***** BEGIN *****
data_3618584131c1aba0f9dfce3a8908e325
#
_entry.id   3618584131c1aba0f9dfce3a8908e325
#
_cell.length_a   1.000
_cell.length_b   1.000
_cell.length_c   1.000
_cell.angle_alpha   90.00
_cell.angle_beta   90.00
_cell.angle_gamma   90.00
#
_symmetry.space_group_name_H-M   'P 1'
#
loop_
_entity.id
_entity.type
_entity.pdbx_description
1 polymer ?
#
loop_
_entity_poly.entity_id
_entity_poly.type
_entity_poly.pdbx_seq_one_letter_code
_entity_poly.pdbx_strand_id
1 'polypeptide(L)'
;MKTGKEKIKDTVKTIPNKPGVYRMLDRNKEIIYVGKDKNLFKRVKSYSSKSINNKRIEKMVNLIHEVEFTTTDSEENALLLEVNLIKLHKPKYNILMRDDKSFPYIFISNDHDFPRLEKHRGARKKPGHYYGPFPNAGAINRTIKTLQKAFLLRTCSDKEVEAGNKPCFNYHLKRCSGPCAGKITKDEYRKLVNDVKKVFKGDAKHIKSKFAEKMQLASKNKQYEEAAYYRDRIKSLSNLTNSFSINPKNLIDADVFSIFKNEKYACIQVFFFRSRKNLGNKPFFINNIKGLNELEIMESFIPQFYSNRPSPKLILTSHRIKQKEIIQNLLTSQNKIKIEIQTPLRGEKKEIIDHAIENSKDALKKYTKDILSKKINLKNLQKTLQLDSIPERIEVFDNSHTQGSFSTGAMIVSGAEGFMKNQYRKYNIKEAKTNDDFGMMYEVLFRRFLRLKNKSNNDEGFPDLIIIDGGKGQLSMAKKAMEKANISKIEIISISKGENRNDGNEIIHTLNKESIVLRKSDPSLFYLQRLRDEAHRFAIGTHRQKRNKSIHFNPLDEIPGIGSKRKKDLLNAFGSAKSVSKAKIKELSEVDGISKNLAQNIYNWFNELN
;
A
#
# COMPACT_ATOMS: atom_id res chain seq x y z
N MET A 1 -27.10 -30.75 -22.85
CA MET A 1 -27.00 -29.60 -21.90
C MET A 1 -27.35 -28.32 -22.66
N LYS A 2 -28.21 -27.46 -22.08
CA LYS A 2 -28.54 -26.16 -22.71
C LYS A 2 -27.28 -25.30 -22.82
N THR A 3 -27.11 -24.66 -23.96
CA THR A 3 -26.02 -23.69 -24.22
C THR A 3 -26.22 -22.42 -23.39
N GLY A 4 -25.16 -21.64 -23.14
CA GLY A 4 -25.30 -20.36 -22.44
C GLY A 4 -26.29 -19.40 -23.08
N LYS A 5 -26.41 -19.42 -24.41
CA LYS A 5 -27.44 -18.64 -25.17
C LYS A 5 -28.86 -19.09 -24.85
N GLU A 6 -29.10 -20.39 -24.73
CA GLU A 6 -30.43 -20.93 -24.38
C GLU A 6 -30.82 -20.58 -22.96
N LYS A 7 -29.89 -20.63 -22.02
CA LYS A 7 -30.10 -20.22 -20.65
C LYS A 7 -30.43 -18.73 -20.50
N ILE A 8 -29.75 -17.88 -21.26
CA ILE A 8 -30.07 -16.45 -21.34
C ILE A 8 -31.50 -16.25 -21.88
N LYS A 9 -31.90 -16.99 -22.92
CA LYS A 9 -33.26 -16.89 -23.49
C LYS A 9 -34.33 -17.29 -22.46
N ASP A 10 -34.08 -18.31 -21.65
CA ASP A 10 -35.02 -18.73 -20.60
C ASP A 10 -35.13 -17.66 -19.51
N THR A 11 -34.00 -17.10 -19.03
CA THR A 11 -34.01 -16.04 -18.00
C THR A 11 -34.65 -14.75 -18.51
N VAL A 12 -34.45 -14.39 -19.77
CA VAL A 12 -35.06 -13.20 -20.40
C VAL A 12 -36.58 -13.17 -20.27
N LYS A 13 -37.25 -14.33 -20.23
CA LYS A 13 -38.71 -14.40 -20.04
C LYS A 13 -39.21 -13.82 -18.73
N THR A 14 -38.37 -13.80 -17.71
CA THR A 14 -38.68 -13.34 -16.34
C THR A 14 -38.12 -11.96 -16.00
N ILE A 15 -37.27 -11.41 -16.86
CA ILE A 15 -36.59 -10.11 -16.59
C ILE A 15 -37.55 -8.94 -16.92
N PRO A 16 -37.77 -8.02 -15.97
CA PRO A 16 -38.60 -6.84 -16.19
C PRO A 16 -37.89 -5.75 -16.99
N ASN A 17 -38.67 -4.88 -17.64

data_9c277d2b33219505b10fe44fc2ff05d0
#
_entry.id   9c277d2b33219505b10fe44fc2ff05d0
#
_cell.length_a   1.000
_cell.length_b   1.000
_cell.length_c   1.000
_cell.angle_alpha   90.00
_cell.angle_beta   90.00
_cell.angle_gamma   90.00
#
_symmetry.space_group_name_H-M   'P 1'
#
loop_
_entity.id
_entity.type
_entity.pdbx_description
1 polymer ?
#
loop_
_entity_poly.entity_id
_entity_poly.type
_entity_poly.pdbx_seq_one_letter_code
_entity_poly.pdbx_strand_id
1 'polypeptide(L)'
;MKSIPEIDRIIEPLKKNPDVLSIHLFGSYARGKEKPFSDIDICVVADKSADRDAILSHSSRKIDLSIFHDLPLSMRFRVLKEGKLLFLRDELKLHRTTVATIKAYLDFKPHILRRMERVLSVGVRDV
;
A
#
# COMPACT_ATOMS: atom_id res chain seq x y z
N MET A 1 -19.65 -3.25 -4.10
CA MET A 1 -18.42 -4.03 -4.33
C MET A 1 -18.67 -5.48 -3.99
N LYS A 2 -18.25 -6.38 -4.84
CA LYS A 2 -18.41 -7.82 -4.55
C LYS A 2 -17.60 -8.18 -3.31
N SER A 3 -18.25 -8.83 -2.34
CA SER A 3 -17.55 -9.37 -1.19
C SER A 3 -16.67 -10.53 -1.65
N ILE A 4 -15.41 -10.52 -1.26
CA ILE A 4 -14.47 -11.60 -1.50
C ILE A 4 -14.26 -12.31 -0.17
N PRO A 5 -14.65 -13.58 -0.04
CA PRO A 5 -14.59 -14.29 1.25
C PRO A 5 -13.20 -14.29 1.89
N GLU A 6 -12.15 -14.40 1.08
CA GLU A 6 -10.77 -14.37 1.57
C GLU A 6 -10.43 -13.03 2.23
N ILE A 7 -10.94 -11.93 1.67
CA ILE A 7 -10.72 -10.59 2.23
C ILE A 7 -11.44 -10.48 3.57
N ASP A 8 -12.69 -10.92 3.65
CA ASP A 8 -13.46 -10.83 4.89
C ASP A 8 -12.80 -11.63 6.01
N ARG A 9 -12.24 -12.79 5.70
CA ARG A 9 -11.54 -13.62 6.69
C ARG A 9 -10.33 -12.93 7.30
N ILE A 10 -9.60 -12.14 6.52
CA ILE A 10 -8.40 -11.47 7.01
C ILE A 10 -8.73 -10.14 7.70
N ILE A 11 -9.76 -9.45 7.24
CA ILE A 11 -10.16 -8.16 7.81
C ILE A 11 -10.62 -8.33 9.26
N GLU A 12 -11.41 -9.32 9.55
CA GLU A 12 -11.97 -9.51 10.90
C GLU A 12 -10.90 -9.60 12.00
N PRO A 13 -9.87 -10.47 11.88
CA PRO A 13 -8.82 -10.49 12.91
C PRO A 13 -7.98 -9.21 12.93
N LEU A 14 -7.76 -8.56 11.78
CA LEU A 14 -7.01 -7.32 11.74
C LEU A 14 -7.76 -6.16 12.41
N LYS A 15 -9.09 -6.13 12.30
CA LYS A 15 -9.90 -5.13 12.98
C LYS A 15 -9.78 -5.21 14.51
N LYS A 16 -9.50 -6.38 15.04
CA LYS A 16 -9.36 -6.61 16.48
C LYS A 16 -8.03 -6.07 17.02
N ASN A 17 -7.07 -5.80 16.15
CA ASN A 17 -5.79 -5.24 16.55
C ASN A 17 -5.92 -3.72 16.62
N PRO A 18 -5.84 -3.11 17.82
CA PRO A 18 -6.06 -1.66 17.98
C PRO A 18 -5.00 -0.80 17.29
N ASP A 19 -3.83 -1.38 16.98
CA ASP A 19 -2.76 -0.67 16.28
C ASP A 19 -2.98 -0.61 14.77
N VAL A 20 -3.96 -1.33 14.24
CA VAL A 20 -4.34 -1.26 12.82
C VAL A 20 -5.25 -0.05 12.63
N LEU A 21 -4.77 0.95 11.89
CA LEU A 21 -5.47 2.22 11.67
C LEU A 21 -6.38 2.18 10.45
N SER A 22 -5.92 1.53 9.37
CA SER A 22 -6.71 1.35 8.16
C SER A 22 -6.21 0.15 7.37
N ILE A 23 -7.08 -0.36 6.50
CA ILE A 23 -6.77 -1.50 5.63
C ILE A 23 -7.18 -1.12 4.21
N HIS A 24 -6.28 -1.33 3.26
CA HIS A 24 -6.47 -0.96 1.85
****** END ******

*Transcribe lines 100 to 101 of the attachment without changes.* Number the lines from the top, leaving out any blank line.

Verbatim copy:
_entity_poly.entity_id
_entity_poly.type